Alpár Gyopáros, Government Commissioner for the Development of Modern Settlements at the Prime Minister’s Office, highlighted the immense potential of villages during a Saturday afternoon roundtable discussion at the economic policy conference jointly organized by iCon-intelligent economy and Századvég in Sopron.
He emphasized the pivotal role of villages in shaping the future of Hungary, citing their ability to provide a quality of life and a sense of community that urban environments often lack. Gyopáros recalled the commitment made within the Hungarian Village Programme, pledging 10 billion forints for this year’s applications, extending into 2023, with an additional 10 billion forints allocated for this year. The government continues its support through the State Rural Road Development Programme and the Village CSOK (Family Housing Support Programme).
As part of this initiative,
over the past four years, 4,000 kilometres of rural roads have been renovated,
yet an additional 6,000 to 10,000 kilometres remain in suboptimal condition, Gyopáros noted. Primarily funded by the domestic budget, all county capitals, except Zalaegerszeg, have been integrated into the national highway network in the past seven years.
Contrary to national trends, villages represent the only settlement type where the population is growing rather than declining. He underscored that villages host the highest number of children up to eight years old, contrasting with Budapest having the fewest.
Gyopáros considered it a pleasant challenge that the increasing number of children in villages necessitates the construction or expansion of nurseries and kindergartens. Addressing the government’s intentions, he revealed plans to allocate a significant portion of the current European Union development cycle’s rural development funds to Hungary’s domestic processing industry, particularly the food sector. He praised the government’s commitment to revitalizing the food industry,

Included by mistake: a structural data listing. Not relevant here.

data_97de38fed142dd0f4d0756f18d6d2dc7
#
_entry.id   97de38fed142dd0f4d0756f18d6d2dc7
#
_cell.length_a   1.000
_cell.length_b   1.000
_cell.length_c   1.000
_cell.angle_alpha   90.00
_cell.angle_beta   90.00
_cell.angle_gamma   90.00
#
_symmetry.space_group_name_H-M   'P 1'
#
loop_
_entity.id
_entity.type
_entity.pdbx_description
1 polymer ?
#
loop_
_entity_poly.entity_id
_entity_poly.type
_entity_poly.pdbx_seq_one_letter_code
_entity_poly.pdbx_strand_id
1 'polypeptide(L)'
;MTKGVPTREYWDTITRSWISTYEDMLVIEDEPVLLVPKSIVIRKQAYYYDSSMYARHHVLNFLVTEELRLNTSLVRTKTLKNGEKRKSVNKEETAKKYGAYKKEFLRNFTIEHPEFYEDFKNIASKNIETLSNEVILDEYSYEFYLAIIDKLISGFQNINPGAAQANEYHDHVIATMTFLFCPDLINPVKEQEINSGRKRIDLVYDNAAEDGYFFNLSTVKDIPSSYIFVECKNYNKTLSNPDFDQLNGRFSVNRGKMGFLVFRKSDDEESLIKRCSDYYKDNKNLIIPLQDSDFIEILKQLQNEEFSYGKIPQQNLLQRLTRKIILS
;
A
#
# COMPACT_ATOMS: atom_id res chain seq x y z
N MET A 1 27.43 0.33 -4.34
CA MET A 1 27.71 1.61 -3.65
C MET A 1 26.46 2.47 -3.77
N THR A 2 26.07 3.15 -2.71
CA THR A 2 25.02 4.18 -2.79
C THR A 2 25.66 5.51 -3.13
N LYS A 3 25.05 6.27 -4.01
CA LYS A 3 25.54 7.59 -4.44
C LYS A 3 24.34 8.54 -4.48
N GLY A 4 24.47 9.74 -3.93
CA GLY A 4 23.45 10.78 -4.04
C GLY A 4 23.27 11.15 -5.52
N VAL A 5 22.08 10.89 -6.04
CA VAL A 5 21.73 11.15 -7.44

aligning with a growing trend of conscious consumers and thriving small artisan workshops.
When asked about whether Austria’s proximity represents an advantage or a disadvantage for the Western Transdanubian region, the government commissioner described it as more of a challenge. He stressed the need for knowledge acquired by commuters and those working in distant parts of Western Europe to be brought back home and applied domestically.
Attila Barcza, Fidesz Member of Parliament for Sopron and its surrounding area, highlighted a shift in Hungary’s development policy, noting a historical period when the national goal was for people to move from villages to cities. However, after 2010, a reversal occurred, and positive momentum was initiated through the Hungarian Village Programme.
He mentioned Harka, near Sopron, as a prime example, where the population has grown from 1,450 in 2010 to over 3,000 today. Barcza also discussed the significant investment of over one billion forints in the past four years for the renewal or construction of kindergartens in the region. To compete effectively with Austria, Sopron and its surroundings aim to function as a logistical hub, strengthening the economic power of the region.
Sources: Hungarian Conservative/Századvég/MTI